The underpinning of the Justice Department’s criminal prosecutions program against companies is based on a simple premise – a company has to negotiate a pre-indictment settlement to avoid the catastrophe which occurred to Arthur Andersen in 2002. As you will recall, in 2002, Arthur Andersen went to trial, was convicted and the company evaporated, jobs were lost and pensions were gone. The impact on the community was huge.
The Justice Department cites this premise and companies follow the logic of it with few exceptions. It is a very powerful premise – companies are forced to enter into non-prosecution or deferred prosecution agreements (DPA or NPAs) which give prosecutors unprecedented power to impose “regulatory-type” requirements on companies. It is a dangerous practice to allow prosecutors to set corporate governance and compliance requirements, but that is the world in which we all live.
So let’s go back to the premise – can companies go to trial?
A recent example demonstrates that the answer may be yes. United Water just last week went to trial in an environmental crime cases and won an acquittal. Not only did United Water secure an acquittal but the threee individuals charged in the case were acquitted as well. The jury was out for a total of 8 hours deliberating. The cost of this debacle to the company, to taxpayers and the court system is enormous. For a good summary of the case, see Sol Weisenberg’s article on Professor Podger’s White Collar Crime Prof Blog here.
United Water is part of a global water conglomerate with services all around the world. It stands distinct from smaller companies such as Lindsey Manufacturing, which went to trial last year in an FCPA criminal case. The environmental crimes section took it on the chin. Unfortunately, this is not unprecedented. In 2009, the environmental crimes section lost a huge criminal case in Montana against W.R. Grace and three of its executives. It is important to keep these two significant cases in perspective. Overall, the environmental crimes section has had huge successes in prosecuting companies and individuals. Its track record is pretty impressive. My point in citing these two examples, however, is that there may be situations where a company can challenge the government’s evidence, exercise its constitutional right to a jury trial, and win. More importantly, the company can survive.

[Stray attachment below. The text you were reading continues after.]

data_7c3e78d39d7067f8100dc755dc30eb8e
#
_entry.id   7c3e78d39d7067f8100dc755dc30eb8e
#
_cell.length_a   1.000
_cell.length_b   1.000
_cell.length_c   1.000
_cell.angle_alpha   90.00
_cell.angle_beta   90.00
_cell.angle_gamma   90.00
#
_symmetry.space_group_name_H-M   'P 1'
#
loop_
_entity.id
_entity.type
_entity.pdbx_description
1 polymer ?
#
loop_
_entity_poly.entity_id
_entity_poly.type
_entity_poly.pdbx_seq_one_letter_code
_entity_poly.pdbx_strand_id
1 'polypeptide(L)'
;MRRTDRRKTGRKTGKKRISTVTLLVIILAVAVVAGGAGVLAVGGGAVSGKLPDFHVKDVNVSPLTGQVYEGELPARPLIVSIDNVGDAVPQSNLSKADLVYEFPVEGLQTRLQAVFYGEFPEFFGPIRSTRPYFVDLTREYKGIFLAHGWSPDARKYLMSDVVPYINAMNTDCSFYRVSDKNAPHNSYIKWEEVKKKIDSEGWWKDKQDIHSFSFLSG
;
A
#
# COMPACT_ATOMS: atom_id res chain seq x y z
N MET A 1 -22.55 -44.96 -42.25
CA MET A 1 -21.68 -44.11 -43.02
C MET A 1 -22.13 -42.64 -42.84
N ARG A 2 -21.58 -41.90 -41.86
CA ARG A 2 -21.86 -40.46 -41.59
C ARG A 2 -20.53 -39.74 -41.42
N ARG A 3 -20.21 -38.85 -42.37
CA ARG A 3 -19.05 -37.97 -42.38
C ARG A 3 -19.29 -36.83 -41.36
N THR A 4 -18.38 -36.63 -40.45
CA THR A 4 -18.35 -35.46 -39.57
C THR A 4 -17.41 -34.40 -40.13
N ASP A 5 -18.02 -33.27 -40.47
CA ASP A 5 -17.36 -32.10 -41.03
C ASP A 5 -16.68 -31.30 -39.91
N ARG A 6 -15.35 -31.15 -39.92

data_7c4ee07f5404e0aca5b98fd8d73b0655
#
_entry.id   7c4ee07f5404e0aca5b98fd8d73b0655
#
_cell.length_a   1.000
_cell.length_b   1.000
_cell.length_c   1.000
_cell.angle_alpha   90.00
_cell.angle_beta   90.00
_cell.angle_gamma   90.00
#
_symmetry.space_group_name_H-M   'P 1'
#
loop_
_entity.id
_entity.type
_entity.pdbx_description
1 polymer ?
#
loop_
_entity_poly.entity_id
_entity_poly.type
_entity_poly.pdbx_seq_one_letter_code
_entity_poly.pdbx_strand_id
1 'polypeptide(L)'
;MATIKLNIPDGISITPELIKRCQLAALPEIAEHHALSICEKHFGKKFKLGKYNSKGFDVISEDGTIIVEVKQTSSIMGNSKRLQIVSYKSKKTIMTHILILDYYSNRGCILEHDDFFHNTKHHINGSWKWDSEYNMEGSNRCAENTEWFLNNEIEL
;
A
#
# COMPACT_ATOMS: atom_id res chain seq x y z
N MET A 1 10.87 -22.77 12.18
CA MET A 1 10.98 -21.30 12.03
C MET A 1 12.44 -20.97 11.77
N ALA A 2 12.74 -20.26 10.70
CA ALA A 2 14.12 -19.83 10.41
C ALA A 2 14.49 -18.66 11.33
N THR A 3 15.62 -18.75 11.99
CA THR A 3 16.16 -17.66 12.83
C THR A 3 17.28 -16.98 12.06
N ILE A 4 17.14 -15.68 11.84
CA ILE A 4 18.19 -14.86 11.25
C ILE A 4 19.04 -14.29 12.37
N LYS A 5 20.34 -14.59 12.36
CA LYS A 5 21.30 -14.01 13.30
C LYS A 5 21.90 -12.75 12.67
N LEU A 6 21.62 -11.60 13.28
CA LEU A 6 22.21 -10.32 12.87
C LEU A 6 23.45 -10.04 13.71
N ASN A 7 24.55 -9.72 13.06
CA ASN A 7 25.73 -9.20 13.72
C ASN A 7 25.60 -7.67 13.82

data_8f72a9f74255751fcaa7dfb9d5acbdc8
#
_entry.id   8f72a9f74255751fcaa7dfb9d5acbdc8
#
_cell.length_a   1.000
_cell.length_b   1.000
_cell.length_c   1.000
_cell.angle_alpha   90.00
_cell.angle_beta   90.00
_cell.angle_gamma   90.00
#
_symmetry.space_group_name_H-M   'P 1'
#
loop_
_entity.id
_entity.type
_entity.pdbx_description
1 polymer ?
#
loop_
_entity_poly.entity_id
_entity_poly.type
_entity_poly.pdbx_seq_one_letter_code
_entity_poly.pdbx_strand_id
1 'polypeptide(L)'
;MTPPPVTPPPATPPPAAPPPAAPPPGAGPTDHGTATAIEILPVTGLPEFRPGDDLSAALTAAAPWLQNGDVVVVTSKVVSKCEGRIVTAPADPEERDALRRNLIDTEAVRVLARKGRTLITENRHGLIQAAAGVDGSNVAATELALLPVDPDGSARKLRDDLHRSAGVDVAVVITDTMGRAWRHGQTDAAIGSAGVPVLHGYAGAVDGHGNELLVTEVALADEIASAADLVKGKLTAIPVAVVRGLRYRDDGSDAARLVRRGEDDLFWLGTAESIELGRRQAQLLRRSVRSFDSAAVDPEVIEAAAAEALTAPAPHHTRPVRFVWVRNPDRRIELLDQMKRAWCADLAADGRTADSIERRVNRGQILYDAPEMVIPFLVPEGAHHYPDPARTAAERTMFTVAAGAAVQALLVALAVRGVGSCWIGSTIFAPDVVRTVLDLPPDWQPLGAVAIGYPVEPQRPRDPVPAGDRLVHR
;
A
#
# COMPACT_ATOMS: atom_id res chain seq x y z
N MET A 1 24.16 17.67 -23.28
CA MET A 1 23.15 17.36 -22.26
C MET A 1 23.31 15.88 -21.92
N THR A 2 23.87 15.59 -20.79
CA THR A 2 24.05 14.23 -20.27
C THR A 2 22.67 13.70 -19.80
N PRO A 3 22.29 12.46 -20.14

Of course, the reputational damage during the pendency of the case can be significant. The cost of going to trial is huge. And there is a benefit to a company to focus forward rather than devoting energy to defending itself for past actions.
Whatever the calculus is for an individual company, my question still stands – are there cases where companies can (or should) go to trial?
About the Author
Michael Volkov is a shareholder at the national law firm of LeClairRyan. His practice focuses on white collar defense, corporate compliance, internal investigations and regulatory enforcement matters, and he is a former federal prosecutor with almost 30 years of experience in a variety of government positions and private practice. He can be reached at firstname.lastname@example.org